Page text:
We do have to understand the core thesis behind investing in cyclicals is value investing. The idea is to buy a $1 asset for, let’s say 30-40 cents. And then let it appreciate to fair value.
Why is it important to understand cyclicals?
Stocks are much more cyclical than what people think. 90% listed companies are cyclical. The degree of cyclicality can vary, but cyclical they are. There is 3 types of cyclicality which an investor has to comprehend in their investment journey :
- Business cycle
- Market Cycle
- Economic Cycle
During different types of cycles, stocks are valued differently.
Thus, as an investor it becomes very essential to understand how it works. This little attempt of mine is targeted towards the same.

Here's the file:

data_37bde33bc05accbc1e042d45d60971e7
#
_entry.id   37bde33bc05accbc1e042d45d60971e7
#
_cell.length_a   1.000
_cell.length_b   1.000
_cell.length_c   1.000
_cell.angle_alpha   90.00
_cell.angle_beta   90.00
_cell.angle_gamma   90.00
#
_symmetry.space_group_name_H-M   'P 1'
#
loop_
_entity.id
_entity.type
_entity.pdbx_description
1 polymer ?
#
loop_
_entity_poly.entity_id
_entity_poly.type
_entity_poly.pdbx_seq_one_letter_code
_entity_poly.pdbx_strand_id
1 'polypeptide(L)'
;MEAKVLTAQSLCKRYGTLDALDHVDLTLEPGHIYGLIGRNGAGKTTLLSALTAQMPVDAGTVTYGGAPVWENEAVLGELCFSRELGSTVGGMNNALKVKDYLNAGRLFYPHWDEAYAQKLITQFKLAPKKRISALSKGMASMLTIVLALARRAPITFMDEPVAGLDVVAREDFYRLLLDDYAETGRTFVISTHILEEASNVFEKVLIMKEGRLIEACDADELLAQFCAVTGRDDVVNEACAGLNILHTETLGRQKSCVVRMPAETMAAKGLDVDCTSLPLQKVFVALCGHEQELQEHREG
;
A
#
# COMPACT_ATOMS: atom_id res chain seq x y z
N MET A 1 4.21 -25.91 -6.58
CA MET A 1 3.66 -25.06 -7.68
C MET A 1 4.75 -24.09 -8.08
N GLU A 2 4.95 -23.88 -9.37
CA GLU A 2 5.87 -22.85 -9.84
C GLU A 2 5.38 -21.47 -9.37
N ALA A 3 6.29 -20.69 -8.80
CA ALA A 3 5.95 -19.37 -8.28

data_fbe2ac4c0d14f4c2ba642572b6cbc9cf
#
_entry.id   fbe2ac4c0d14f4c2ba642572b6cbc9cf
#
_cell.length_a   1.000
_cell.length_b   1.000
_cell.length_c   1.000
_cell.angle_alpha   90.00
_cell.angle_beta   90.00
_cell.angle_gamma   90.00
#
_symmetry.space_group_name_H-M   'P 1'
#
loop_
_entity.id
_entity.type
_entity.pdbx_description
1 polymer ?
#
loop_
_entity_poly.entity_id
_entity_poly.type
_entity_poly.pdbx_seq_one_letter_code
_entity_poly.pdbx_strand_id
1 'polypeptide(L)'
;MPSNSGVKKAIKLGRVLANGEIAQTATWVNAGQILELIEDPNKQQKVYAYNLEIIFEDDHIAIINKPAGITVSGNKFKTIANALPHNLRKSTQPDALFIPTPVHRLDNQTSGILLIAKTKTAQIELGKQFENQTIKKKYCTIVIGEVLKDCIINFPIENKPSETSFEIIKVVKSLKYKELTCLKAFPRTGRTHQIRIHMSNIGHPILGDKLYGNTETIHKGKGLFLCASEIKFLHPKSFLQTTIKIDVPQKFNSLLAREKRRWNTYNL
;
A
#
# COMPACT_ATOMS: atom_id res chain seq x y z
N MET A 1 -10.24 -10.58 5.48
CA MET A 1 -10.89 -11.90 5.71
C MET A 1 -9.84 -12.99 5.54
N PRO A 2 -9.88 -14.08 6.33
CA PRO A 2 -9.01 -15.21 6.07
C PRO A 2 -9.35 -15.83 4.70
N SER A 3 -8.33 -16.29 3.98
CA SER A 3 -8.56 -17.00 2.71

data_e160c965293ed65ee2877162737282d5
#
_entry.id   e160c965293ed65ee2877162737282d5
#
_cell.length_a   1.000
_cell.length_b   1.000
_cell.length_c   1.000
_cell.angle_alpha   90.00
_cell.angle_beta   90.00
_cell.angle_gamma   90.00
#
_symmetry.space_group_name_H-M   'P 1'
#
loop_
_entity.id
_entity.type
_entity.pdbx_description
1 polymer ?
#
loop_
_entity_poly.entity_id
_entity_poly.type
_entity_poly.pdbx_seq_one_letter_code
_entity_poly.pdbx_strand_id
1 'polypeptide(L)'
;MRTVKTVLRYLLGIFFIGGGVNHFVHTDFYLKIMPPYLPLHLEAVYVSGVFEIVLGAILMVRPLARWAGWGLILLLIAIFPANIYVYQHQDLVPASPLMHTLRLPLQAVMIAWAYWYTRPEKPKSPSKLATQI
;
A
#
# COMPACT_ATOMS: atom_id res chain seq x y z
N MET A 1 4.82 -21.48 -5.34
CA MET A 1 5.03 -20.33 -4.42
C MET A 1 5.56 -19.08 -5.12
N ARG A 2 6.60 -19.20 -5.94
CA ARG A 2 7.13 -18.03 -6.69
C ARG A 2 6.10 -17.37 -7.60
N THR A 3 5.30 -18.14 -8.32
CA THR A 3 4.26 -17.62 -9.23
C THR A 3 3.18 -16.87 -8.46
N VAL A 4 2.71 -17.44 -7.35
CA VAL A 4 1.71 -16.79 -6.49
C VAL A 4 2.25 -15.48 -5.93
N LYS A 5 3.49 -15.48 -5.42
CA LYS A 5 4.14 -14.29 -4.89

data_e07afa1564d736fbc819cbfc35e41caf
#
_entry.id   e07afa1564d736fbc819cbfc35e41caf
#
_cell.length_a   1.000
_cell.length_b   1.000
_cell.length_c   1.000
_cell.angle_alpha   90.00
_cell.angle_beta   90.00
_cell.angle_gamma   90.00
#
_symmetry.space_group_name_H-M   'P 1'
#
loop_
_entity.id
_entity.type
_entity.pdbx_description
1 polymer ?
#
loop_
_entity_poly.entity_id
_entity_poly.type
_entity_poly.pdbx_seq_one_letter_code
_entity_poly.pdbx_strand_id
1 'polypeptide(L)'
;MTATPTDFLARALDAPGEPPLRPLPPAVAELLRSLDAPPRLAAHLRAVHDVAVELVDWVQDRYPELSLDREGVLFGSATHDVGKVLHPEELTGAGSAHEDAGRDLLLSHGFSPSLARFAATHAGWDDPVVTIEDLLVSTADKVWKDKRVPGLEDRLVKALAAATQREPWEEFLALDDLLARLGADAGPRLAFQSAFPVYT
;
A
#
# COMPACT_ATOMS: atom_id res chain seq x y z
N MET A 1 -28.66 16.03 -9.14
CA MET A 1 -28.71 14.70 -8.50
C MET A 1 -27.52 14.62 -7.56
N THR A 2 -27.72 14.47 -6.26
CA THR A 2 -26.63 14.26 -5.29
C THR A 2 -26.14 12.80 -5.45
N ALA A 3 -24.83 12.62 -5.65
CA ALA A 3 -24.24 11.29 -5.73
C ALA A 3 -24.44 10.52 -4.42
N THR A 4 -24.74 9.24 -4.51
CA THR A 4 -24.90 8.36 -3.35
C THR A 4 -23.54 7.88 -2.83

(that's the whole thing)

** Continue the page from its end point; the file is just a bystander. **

At Aurum Capital, we’ve been investing in cyclical stocks successfully for a very long time, but at the same time being mindful about the price we pay for them. This shall talk about the same.
Our philosophy is based on the following simple analogy.
Cyclical companies follow a behavior based on demand-supply situation. It is important to understand this while navigating business cycles. The following graph is for metals, but this does apply to many commodities.
We spend a lot of time researching companies and have a checklist which is as below. We try to tick as many boxes as possible while selecting stocks from an investment view.
How do we evaluate cyclical stocks?
- Triggers show up – In 2015, two of the biggest Sugar producing countries in the world, had a bad monsoon which led to lower sugar production but demand for a commodity like Sugar usually remains intact. Now taking into account basic demand & supply, it became evident that prices would be rising. This is an example of a trigger which makes you stand up and notice the sector.
- Study the past cycles.